Wireless technology continues to improve as technology advances throughout the world. Brigham Young University Hawaii (BYUH) is approaching the point where it will be sufficiently mature technologically to benefit from a campus-wide wireless network. In preparation of this, a survey was conducted to determine the trend of mobile computing and wireless communication among members of the BYUH community and the need for a campus-wide IEEE 802.16, “WiMax,” network. In this paper, we discuss the survey results as it relates to readiness of the campus and the need for a campus-wide wireless network. In addition, security issues as they relate to IEEE 802.16 are addressed. Security is a primary concern for a campus-wide network. Finally, a campus needs assessment is presented. This needs assessment will be used to encourage BYUH as well as other universities to prepare for the next generation of wireless networks using 802.16.


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Duck, Duck, Goose: No Need to Run from Quality Control
        Janiele Buckner, Nathan Carpenter, Kate Ower (CITES, University of Illinois at Urbana-Champaign)

Customer Support

Tuesday, 10:30am - Noon, Room: 10



Providing great customer service is vital to building a trusting relationship between you and your customers. But how does a help desk ensure that its customers are receiving the help that they need?

The CITES Help Desk at the University of Illinois at Urbana-Champaign instituted a quality control program to ensure that our 5000 customer contacts per month receive consistently excellent customer service. In our Quality Assurance Control Kit (QuACK) program, we review our student consultants’ tickets and knowledgebase articles for a number of factors including timeliness, clarity of communication, problem solving and successful resolution.

Our presentation will describe the evolution of our QuACK program, the evaluation criteria that we use, and the improvement we have seen in our communications with our customers.


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Specialized Computer Labs: Care and Feeding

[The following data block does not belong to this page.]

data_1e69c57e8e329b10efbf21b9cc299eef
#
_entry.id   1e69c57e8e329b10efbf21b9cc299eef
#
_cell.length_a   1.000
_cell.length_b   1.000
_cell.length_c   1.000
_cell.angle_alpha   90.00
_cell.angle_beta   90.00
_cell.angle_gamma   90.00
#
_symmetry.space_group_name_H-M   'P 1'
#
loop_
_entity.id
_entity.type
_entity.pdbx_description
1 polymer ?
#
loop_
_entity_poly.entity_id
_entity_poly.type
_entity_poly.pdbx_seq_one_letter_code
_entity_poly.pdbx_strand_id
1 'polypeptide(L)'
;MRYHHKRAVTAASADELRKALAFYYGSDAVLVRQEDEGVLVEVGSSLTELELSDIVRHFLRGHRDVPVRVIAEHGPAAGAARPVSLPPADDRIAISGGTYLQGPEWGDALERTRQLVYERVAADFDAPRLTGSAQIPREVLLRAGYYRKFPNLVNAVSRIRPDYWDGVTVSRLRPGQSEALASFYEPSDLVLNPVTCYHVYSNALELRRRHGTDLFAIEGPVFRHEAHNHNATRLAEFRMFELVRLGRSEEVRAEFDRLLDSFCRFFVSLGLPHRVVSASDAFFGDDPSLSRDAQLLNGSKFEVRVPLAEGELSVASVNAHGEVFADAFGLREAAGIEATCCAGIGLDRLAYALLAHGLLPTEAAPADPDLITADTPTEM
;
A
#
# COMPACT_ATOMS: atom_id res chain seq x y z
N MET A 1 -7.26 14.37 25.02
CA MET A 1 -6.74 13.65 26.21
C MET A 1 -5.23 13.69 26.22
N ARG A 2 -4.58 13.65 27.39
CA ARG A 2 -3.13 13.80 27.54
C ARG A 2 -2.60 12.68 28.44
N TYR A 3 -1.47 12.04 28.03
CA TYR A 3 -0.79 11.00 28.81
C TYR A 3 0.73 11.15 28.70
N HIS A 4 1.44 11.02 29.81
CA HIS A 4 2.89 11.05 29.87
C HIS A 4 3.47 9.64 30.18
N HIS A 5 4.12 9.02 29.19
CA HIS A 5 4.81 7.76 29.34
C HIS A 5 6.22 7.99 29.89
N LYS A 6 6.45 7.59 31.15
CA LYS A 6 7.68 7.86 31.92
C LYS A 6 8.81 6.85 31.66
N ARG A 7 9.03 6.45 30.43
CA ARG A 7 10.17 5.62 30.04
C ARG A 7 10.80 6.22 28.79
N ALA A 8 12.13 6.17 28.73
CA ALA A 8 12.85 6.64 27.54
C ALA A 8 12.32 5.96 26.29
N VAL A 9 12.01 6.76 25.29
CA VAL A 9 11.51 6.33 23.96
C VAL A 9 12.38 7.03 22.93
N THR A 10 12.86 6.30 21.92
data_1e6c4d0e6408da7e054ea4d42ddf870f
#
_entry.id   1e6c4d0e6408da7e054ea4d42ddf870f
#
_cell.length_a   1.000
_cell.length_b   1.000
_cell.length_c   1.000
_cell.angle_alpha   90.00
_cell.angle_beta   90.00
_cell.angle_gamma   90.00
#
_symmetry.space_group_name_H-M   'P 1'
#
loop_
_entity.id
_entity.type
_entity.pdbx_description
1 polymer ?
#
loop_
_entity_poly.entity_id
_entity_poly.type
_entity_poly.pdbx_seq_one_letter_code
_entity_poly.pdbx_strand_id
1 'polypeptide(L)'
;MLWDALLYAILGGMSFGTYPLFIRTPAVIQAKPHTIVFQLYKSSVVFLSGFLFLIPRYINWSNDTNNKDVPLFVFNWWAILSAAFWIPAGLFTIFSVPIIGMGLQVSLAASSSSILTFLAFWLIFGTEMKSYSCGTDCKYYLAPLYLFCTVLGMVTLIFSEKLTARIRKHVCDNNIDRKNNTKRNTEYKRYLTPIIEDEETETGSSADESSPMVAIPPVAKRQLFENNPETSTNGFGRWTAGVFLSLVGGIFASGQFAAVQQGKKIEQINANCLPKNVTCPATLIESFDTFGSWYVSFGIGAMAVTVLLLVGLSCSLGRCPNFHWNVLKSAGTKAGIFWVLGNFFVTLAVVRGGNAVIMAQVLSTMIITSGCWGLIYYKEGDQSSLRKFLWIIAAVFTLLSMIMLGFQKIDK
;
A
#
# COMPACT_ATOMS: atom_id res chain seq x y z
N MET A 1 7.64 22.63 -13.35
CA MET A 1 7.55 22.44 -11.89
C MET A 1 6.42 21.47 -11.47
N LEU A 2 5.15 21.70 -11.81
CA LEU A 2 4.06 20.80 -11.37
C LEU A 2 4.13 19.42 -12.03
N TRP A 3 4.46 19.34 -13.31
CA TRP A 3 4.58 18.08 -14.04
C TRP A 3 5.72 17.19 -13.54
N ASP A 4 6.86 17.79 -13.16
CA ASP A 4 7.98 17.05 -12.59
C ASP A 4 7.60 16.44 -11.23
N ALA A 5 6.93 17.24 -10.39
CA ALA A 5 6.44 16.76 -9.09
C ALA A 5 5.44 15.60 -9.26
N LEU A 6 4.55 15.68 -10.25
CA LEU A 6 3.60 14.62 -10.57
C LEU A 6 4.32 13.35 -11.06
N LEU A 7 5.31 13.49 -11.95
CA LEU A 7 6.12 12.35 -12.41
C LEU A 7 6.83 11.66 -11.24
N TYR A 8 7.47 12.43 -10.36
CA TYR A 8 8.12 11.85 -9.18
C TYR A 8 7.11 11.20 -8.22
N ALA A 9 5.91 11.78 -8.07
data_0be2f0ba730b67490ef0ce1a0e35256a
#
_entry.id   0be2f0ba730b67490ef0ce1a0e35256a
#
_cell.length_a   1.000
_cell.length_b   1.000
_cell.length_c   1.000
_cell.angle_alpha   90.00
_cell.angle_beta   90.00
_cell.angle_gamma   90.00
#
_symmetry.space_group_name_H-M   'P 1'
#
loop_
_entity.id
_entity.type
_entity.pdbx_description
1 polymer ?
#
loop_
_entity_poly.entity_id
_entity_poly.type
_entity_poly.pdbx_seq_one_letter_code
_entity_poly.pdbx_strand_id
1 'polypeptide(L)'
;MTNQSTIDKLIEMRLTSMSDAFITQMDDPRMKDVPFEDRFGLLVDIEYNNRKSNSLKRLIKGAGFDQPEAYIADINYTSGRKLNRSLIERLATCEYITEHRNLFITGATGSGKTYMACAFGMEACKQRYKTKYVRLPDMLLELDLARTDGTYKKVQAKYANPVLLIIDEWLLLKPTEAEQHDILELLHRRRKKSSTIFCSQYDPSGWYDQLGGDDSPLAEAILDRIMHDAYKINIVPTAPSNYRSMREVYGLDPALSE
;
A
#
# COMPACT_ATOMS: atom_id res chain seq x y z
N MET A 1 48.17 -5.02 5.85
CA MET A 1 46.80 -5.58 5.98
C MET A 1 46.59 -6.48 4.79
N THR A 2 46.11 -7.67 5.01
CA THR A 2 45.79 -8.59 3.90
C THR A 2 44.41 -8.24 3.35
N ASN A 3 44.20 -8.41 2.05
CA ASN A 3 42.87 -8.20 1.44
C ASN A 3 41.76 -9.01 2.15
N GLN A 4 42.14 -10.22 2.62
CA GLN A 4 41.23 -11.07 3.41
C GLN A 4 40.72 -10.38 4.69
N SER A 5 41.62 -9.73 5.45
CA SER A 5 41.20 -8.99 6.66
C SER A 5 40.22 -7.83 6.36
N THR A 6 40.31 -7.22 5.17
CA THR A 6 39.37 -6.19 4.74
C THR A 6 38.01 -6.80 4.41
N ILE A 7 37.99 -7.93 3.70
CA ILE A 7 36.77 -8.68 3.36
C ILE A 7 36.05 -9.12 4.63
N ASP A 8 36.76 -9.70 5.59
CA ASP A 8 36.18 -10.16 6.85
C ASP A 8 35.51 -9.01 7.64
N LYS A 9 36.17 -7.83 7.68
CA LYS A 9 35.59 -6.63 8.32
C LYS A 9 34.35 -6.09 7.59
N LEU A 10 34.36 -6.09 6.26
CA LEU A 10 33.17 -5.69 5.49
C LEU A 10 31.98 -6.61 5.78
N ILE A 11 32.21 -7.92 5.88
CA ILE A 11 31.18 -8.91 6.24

Trevor Murphy , Sharron Macklin (Williams College)

Instruct Support & Class Tech

Tuesday, 3:30pm - 5:00pm, Room: 10


This paper is a brief overview of some of the challenges and successes related to the support of a Geographic Information Systems PC lab and a music technology Mac lab at Williams College. Specialized computer labs can come with some surprising issues that set them apart from the general academic computer lab. The GIS lab and music technology labs at Williams have provided many examples of such challenges. These challenges include:
• Finding academic pricing for non academic software.
• Creating secure lab spaces.
• Handling unusual license management, even dongles or hasps, and software management schemes that involve locking software to a specific machine id making the creation of an image for the lab a challenge.
• Working around security issues with products that assume that all users have full administrative access to the lab computers.
• Solving peripheral software and hardware interface challenges.
• Training users and creating effective documentation.
• Troubleshooting non standard hardware and software intensive lab stations.
• Creating and deploying and image for a specialty lab.
The authors share their experience supporting these labs and confronting some of these issues at Williams College.



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EMS: A Homegrown Identity Management Solution
        William Murphy (Salem State College)

Technology

Monday, 3:30pm - 5:00pm, Room: 9

In 2005 Salem State College upgraded a nine year old email system to Novell's GroupWise. In addition, the College had recently implemented a One Card, web portal, and student administration systems.
As we moved forward with these initiatives, we hoped to establish formal user management policies. An IT audit identified a number of problems which needed to be addressed. In the past each IT system was isolated, so users could have different usernames in each system and there were no policies for adding or removing users from these systems. We found:
* End users with different usernames in each system
* Users who were deceased or no longer employed
* Users added or removed from systems without authorization from Human Resources (HR)
* Users authenticated before they were given College credentials (email address, ID card, etc.)
We suspect these challenges/opportunities might exist at other institutions of higher education.
With very little time and no budget, we developed EMS, the Employee Management System, a homegrown system designed to authenticate new users, issue usernames, communicate status changes with trusted systems, and continually audit the list of users.
Cooperation within IT, and with HR, has helped to make EMS the central point of contact for all IT resources. This system is a work in progress and we are now looking at how this system might be used in other areas.
This presentation will include a demonstration of EMS, discussions on where we are, where we're going, and lessons learned along the way.

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ePortfolio: Expanding the Educational Vision (Our Educational Saga)